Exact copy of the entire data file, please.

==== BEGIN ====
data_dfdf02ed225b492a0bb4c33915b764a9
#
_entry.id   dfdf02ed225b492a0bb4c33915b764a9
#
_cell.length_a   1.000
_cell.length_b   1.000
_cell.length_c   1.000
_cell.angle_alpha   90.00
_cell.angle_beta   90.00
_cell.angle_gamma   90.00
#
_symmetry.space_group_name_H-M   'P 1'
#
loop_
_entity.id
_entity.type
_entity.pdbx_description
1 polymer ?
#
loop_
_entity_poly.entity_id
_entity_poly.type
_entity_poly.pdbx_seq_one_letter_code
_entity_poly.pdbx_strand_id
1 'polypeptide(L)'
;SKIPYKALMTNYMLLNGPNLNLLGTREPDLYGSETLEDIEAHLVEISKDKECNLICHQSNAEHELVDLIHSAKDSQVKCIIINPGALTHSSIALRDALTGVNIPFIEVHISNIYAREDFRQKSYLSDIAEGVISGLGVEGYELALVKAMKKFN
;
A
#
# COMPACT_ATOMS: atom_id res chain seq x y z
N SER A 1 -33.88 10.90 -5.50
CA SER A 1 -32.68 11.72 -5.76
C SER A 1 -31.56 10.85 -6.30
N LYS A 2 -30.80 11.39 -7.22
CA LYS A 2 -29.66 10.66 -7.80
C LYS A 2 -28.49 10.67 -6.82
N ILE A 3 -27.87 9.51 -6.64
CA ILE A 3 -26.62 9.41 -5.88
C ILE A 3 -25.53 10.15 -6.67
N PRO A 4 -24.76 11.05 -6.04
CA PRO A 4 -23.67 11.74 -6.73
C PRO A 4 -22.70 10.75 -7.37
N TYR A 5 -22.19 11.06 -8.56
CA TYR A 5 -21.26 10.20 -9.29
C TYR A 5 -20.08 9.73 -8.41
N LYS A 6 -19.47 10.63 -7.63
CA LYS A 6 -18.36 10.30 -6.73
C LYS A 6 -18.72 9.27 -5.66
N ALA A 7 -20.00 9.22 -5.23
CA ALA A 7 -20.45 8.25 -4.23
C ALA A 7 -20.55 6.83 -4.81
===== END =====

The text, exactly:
data_dfdf02ed225b492a0bb4c33915b764a9
#
_entry.id   dfdf02ed225b492a0bb4c33915b764a9
#
_cell.length_a   1.000
_cell.length_b   1.000
_cell.length_c   1.000
_cell.angle_alpha   90.00
_cell.angle_beta   90.00
_cell.angle_gamma   90.00
#
_symmetry.space_group_name_H-M   'P 1'
#
loop_
_entity.id
_entity.type
_entity.pdbx_description
1 polymer ?
#
loop_
_entity_poly.entity_id
_entity_poly.type
_entity_poly.pdbx_seq_one_letter_code
_entity_poly.pdbx_strand_id
1 'polypeptide(L)'
;SKIPYKALMTNYMLLNGPNLNLLGTREPDLYGSETLEDIEAHLVEISKDKECNLICHQSNAEHELVDLIHSAKDSQVKCIIINPGALTHSSIALRDALTGVNIPFIEVHISNIYAREDFRQKSYLSDIAEGVISGLGVEGYELALVKAMKKFN
;
A
#
# COMPACT_ATOMS: atom_id res chain seq x y z
N SER A 1 -33.88 10.90 -5.50
CA SER A 1 -32.68 11.72 -5.76
C SER A 1 -31.56 10.85 -6.30
N LYS A 2 -30.80 11.39 -7.22
CA LYS A 2 -29.66 10.66 -7.80
C LYS A 2 -28.49 10.67 -6.82
N ILE A 3 -27.87 9.51 -6.64
CA ILE A 3 -26.62 9.41 -5.88
C ILE A 3 -25.53 10.15 -6.67
N PRO A 4 -24.76 11.05 -6.04
CA PRO A 4 -23.67 11.74 -6.73
C PRO A 4 -22.70 10.75 -7.37
N TYR A 5 -22.19 11.06 -8.56
CA TYR A 5 -21.26 10.20 -9.29
C TYR A 5 -20.08 9.73 -8.41
N LYS A 6 -19.47 10.63 -7.63
CA LYS A 6 -18.36 10.30 -6.73
C LYS A 6 -18.72 9.27 -5.66
N ALA A 7 -20.00 9.22 -5.23
CA ALA A 7 -20.45 8.25 -4.23
C ALA A 7 -20.55 6.83 -4.81